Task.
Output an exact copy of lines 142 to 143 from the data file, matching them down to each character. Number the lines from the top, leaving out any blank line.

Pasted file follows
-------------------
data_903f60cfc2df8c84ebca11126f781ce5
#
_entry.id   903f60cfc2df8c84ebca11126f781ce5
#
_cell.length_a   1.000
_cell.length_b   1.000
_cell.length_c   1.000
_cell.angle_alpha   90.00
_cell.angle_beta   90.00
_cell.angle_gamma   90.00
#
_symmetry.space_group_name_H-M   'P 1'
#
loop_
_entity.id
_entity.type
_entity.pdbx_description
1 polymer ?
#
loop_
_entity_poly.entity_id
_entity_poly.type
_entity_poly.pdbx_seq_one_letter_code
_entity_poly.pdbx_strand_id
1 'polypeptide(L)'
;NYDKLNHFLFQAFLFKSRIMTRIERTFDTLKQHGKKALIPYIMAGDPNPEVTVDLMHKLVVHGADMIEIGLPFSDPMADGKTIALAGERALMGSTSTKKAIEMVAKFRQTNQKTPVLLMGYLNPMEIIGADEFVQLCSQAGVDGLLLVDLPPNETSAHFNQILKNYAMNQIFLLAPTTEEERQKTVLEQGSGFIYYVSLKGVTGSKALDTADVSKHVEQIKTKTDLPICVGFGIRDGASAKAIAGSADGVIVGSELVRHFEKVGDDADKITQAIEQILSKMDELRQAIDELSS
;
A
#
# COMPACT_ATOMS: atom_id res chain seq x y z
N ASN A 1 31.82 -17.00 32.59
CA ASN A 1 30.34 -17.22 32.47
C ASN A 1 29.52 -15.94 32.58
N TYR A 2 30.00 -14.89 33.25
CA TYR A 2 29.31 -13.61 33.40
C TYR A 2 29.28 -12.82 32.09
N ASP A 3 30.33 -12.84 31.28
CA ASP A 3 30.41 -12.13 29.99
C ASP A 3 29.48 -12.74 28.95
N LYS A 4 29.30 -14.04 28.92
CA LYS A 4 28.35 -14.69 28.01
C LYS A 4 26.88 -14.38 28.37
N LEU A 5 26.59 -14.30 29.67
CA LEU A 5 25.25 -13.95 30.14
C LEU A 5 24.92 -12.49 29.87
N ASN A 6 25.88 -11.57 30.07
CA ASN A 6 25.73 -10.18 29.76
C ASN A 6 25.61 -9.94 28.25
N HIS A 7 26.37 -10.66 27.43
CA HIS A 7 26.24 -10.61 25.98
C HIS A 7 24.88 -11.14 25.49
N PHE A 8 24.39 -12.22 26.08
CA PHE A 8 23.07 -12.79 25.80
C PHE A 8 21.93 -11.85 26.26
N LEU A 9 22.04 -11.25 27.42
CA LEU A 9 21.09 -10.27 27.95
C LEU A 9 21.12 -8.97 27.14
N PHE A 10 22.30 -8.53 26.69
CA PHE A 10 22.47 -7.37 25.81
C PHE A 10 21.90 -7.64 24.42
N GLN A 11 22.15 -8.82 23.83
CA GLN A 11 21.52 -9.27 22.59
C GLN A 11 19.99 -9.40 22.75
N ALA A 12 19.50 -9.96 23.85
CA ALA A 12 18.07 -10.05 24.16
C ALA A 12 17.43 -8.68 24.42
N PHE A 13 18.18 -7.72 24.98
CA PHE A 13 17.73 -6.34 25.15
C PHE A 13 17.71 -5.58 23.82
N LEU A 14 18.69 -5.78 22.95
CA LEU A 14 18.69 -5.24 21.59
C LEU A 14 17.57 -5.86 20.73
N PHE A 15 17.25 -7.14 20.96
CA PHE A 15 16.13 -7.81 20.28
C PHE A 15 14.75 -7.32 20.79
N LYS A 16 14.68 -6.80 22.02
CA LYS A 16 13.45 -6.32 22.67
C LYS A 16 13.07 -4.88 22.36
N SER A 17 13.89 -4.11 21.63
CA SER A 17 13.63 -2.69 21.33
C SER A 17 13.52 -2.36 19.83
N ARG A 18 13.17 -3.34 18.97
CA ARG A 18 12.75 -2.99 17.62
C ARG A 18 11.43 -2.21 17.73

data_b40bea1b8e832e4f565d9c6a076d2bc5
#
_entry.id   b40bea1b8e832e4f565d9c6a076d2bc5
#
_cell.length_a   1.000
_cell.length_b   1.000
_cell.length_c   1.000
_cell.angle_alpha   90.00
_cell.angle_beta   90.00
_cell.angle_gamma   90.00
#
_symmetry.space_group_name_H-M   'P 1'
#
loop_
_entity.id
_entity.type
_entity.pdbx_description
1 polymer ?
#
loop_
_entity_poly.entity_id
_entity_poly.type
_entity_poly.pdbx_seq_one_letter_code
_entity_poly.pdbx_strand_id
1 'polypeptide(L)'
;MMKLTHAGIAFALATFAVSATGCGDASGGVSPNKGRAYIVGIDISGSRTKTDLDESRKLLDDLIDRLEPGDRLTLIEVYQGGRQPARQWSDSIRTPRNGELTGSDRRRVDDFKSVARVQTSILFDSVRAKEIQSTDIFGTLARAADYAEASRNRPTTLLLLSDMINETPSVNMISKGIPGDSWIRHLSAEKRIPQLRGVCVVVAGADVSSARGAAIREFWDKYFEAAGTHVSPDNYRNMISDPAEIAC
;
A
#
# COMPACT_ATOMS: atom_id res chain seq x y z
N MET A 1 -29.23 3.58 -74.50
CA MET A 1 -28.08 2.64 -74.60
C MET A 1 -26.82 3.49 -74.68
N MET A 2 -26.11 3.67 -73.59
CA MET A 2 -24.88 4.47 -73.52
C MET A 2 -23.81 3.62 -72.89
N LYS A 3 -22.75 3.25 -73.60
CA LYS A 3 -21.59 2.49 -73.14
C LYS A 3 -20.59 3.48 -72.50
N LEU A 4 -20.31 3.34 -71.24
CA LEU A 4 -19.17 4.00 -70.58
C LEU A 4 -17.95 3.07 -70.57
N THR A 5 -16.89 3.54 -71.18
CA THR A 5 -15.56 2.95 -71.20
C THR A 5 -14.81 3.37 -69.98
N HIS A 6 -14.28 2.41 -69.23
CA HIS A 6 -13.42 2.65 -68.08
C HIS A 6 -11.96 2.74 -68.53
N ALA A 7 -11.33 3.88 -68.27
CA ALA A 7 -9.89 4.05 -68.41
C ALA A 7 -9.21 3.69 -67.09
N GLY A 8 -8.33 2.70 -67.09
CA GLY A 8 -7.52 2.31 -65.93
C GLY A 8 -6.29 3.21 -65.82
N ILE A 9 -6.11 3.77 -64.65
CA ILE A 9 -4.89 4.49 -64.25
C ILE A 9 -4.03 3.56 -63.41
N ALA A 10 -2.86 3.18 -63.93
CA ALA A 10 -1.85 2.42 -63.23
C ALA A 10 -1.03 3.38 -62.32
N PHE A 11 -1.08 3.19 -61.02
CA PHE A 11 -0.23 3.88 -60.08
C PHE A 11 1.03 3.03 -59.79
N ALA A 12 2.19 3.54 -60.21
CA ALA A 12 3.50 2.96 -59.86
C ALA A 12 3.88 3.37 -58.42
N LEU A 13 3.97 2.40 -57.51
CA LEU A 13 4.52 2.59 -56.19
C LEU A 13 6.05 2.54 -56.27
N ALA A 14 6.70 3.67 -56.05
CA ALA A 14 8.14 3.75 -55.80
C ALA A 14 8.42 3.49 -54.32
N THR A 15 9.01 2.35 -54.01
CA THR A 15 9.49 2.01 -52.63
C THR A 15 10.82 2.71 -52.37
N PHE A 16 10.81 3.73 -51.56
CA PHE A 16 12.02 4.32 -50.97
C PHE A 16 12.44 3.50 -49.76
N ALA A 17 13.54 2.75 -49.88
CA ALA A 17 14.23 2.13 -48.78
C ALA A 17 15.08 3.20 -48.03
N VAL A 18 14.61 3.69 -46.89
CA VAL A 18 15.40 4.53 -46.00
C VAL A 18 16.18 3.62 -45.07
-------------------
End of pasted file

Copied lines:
N ALA A 10 -2.86 3.18 -63.93
CA ALA A 10 -1.85 2.42 -63.23